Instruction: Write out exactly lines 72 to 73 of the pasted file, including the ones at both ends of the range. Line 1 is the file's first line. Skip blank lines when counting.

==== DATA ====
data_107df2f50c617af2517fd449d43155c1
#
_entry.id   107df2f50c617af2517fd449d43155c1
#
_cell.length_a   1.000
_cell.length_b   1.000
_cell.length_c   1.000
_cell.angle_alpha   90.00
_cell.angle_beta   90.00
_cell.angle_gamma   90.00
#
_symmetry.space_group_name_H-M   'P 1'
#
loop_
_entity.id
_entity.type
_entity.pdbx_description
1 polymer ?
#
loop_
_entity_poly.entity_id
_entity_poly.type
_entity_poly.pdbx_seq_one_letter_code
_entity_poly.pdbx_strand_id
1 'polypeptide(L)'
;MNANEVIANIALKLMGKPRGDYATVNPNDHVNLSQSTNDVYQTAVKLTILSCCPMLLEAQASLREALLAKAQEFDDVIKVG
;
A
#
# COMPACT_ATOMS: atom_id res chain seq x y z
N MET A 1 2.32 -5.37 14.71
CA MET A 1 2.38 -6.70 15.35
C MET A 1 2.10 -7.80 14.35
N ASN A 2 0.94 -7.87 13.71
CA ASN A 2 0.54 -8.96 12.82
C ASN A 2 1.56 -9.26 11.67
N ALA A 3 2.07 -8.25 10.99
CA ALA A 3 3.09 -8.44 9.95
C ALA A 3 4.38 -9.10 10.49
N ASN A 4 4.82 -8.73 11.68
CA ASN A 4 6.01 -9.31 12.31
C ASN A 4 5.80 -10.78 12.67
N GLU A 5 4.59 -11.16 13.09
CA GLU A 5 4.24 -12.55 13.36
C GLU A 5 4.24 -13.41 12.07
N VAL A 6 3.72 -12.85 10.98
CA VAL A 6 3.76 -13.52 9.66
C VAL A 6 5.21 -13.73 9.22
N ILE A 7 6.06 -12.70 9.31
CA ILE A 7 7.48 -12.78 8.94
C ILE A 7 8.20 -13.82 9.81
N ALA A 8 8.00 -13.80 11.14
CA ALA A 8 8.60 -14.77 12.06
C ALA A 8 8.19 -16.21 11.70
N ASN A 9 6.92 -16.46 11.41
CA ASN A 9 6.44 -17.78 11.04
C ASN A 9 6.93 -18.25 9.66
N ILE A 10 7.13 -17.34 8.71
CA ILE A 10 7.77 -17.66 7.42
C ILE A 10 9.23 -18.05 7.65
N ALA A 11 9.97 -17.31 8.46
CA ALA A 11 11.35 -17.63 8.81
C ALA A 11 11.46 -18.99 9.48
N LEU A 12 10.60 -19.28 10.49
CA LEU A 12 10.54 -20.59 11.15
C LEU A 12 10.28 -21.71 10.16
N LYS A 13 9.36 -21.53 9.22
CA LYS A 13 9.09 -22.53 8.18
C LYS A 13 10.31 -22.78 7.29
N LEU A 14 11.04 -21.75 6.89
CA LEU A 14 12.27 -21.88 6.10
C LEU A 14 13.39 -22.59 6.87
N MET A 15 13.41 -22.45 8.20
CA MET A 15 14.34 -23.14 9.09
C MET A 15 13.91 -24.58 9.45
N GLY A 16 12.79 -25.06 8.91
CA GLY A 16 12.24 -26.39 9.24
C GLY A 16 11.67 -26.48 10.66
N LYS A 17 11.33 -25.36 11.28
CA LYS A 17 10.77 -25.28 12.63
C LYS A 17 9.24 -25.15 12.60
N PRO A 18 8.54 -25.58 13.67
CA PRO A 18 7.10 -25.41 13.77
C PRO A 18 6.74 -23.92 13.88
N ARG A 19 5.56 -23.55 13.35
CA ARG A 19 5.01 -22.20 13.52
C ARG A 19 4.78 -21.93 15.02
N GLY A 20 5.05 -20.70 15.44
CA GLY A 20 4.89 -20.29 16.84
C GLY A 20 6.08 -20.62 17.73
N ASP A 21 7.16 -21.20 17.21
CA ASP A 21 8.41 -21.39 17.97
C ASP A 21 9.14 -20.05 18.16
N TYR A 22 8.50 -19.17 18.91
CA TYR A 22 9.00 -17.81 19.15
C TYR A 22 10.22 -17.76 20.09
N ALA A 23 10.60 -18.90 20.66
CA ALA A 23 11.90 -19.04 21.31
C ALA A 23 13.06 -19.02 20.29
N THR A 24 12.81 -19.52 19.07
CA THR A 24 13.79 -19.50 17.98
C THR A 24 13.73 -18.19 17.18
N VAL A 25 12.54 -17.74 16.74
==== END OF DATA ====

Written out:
C LEU A 14 13.39 -22.59 6.87
N MET A 15 13.41 -22.45 8.20